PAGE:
Democrats on Capitol Hill have taken on the narrative that they are doing the work of the American people in weaponizing no less than five House committees in the partisan pursuit of President Donald Trump.
The chairman of one of those committees, Rep. Jerry Nadler, D-N.Y. who heads the House Judiciary Committee, may have been the only person in America expecting former White House counsel Don McGahn to appear at his hearing Tuesday — after all, the White House had already announced that McGhan would defy Nadler’s subpoena.
McGahn was instructed to ignore the subpoena because as a former member of the administration, the White House told him he has “absolute immunity.”
But that didn’t stop Nadler’s gamesmanship, as he continues to rehash findings from the Mueller report — the report that summarized two years of probing at the cost of more than $30 million, failing to find evidence of collusion with Russia and stopping short of charging Trump with obstruction of justice.
“Let me be clear,” Nadler grandstanded. “We will not allow the president to prevent the American people from hearing from this witness. We will not allow the president to block congressional subpoenas, putting himself and his allies above the law.
“We will not allow the president to stop this investigation,” he continued. “And nothing in these unjustified and unjustifiable legal attacks will stop us from pressing forward with our work on behalf of the American people. We will hold this president accountable, one way or the other.”
Nadler not only overplays his hand as the chairman of a House committee, but he is being seriously dishonest with himself if he thinks Democrats are acting on behalf of the American people, as he continuously asserts.
The committee chairman threatened McGahn will “face serious consequences if you do not appear.”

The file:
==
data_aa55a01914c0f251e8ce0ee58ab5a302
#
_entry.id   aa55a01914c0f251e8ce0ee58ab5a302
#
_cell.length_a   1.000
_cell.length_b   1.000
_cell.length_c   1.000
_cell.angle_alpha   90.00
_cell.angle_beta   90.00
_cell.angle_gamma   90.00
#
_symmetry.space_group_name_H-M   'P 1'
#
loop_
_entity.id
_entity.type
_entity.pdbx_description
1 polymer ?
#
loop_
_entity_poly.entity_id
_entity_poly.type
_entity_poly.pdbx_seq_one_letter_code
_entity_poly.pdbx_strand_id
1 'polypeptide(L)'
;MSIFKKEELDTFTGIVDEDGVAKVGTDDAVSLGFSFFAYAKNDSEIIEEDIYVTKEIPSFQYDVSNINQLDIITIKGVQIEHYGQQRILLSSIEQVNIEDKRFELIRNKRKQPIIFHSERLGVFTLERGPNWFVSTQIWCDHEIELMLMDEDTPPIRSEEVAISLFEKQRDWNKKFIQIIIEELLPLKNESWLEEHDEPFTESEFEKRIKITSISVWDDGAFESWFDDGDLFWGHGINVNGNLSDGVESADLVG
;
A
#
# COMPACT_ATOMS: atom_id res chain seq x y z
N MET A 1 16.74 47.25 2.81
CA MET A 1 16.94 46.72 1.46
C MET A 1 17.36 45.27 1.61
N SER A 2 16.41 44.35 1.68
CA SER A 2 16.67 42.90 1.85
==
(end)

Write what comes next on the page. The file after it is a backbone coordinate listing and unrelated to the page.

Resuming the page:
He said McGahn’s failure to appear was part of Trump’s “broader efforts to cover up his misconduct,” which sounds like due process may be the first casualty of Nadler’s panel.
Nadler also rejected the executive privilege imposed by the White House, describing it as “intimidating a witness.”
“It is absurd for President Trump to claim privilege as to this witness’s testimony when that testimony was already described publicly in the Mueller report,” Nadler said. “Even more ridiculous is the extension of the privilege to cover events before and after Mr. McGahn’s service in the White House.”
After all, it’s hard to create good TV when staring down an empty chair — Nadler’s not Clint Eastwood.
“This committee will hear Mr. McGahn’s testimony, even if we have to go to court to secure it,” Nadler harrumphed.
Radical elements of the Democrat Party clamoring to impeach Trump say this is a perfect time to start impeachment proceedings, as seen from Rep. Alexander Ocasio-Cortez, D-N.Y., the 29-year-old socialist and former bartender who more and more is the de facto leader of the Democratic Party.
At least, CNN appears to think so as they turned to Ocasio-Cortez on whether that should be the next step.
“You know, I trust the Speaker is taking a measured approach to ensure that we’re moving everyone forward and, you know, being a Speaker is hard, holding this party together is a difficult task, but I personally think so,” Ocasio-Cortez said. “I think we have to move forward.”
Rep. David Cicilline, D-R.I., one of the party leaders who confronted Speaker Nancy Pelosi Monday night on impeachment, said he’d support an impeachment inquiry if McGahn didn’t show on Tuesday.
“I think if this pattern by the president continues, where he’s going to impede and prevent and undermine our ability to gather evidence to do our job, we’re going to be left with no choice,” Cicilline said, according to Politico.
Rep. Ted Lieu (D-Calif.), a member of the Judiciary Committee, was also on board with an impeachment inquiry if McGahn didn’t appear.